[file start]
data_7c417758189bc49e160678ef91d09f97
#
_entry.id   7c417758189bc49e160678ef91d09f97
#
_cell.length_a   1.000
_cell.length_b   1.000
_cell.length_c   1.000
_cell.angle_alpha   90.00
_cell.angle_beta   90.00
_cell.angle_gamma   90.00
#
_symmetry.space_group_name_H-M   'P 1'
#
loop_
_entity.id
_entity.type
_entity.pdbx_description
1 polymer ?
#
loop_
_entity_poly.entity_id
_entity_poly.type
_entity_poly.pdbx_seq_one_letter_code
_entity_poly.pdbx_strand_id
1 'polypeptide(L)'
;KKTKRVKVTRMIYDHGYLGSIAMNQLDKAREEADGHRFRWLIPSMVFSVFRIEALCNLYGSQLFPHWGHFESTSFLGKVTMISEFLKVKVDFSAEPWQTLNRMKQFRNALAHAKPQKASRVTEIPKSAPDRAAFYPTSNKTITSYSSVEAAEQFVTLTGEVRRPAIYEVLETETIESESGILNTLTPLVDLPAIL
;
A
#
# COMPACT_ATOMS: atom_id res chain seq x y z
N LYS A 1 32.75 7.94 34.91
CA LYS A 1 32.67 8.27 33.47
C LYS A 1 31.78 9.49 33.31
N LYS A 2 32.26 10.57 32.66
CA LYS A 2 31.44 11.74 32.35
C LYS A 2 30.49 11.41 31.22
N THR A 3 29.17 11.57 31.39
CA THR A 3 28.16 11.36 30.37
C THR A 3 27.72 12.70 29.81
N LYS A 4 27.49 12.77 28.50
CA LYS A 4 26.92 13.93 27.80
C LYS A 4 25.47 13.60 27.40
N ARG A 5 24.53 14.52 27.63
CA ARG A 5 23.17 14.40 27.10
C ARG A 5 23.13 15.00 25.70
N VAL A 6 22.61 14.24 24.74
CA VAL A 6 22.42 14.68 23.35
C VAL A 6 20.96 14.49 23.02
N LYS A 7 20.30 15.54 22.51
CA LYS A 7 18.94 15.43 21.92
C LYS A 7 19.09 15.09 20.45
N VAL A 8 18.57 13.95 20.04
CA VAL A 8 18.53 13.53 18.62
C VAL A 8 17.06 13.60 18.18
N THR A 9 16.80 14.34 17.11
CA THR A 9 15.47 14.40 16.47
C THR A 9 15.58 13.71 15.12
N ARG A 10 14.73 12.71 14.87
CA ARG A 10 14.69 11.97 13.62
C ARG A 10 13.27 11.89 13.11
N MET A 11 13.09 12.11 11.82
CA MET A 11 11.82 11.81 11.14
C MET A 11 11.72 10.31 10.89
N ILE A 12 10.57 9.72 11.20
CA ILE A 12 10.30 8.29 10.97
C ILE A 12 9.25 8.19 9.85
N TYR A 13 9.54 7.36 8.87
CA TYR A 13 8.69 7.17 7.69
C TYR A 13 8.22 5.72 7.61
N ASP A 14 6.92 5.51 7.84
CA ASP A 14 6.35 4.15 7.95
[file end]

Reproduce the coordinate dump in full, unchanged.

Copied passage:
data_7c417758189bc49e160678ef91d09f97
#
_entry.id   7c417758189bc49e160678ef91d09f97
#
_cell.length_a   1.000
_cell.length_b   1.000
_cell.length_c   1.000
_cell.angle_alpha   90.00
_cell.angle_beta   90.00
_cell.angle_gamma   90.00
#
_symmetry.space_group_name_H-M   'P 1'
#
loop_
_entity.id
_entity.type
_entity.pdbx_description
1 polymer ?
#
loop_
_entity_poly.entity_id
_entity_poly.type
_entity_poly.pdbx_seq_one_letter_code
_entity_poly.pdbx_strand_id
1 'polypeptide(L)'
;KKTKRVKVTRMIYDHGYLGSIAMNQLDKAREEADGHRFRWLIPSMVFSVFRIEALCNLYGSQLFPHWGHFESTSFLGKVTMISEFLKVKVDFSAEPWQTLNRMKQFRNALAHAKPQKASRVTEIPKSAPDRAAFYPTSNKTITSYSSVEAAEQFVTLTGEVRRPAIYEVLETETIESESGILNTLTPLVDLPAIL
;
A
#
# COMPACT_ATOMS: atom_id res chain seq x y z
N LYS A 1 32.75 7.94 34.91
CA LYS A 1 32.67 8.27 33.47
C LYS A 1 31.78 9.49 33.31
N LYS A 2 32.26 10.57 32.66
CA LYS A 2 31.44 11.74 32.35
C LYS A 2 30.49 11.41 31.22
N THR A 3 29.17 11.57 31.39
CA THR A 3 28.16 11.36 30.37
C THR A 3 27.72 12.70 29.81
N LYS A 4 27.49 12.77 28.50
CA LYS A 4 26.92 13.93 27.80
C LYS A 4 25.47 13.60 27.40
N ARG A 5 24.53 14.52 27.63
CA ARG A 5 23.17 14.40 27.10
C ARG A 5 23.13 15.00 25.70
N VAL A 6 22.61 14.24 24.74
CA VAL A 6 22.42 14.68 23.35
C VAL A 6 20.96 14.49 23.02
N LYS A 7 20.30 15.54 22.51
CA LYS A 7 18.94 15.43 21.92
C LYS A 7 19.09 15.09 20.45
N VAL A 8 18.57 13.95 20.04
CA VAL A 8 18.53 13.53 18.62
C VAL A 8 17.06 13.60 18.18
N THR A 9 16.80 14.34 17.11
CA THR A 9 15.47 14.40 16.47
C THR A 9 15.58 13.71 15.12
N ARG A 10 14.73 12.71 14.87
CA ARG A 10 14.69 11.97 13.62
C ARG A 10 13.27 11.89 13.11
N MET A 11 13.09 12.11 11.82
CA MET A 11 11.82 11.81 11.14
C MET A 11 11.72 10.31 10.89
N ILE A 12 10.57 9.72 11.20
CA ILE A 12 10.30 8.29 10.97
C ILE A 12 9.25 8.19 9.85
N TYR A 13 9.54 7.36 8.87
CA TYR A 13 8.69 7.17 7.69
C TYR A 13 8.22 5.72 7.61
N ASP A 14 6.92 5.51 7.84
CA ASP A 14 6.35 4.15 7.95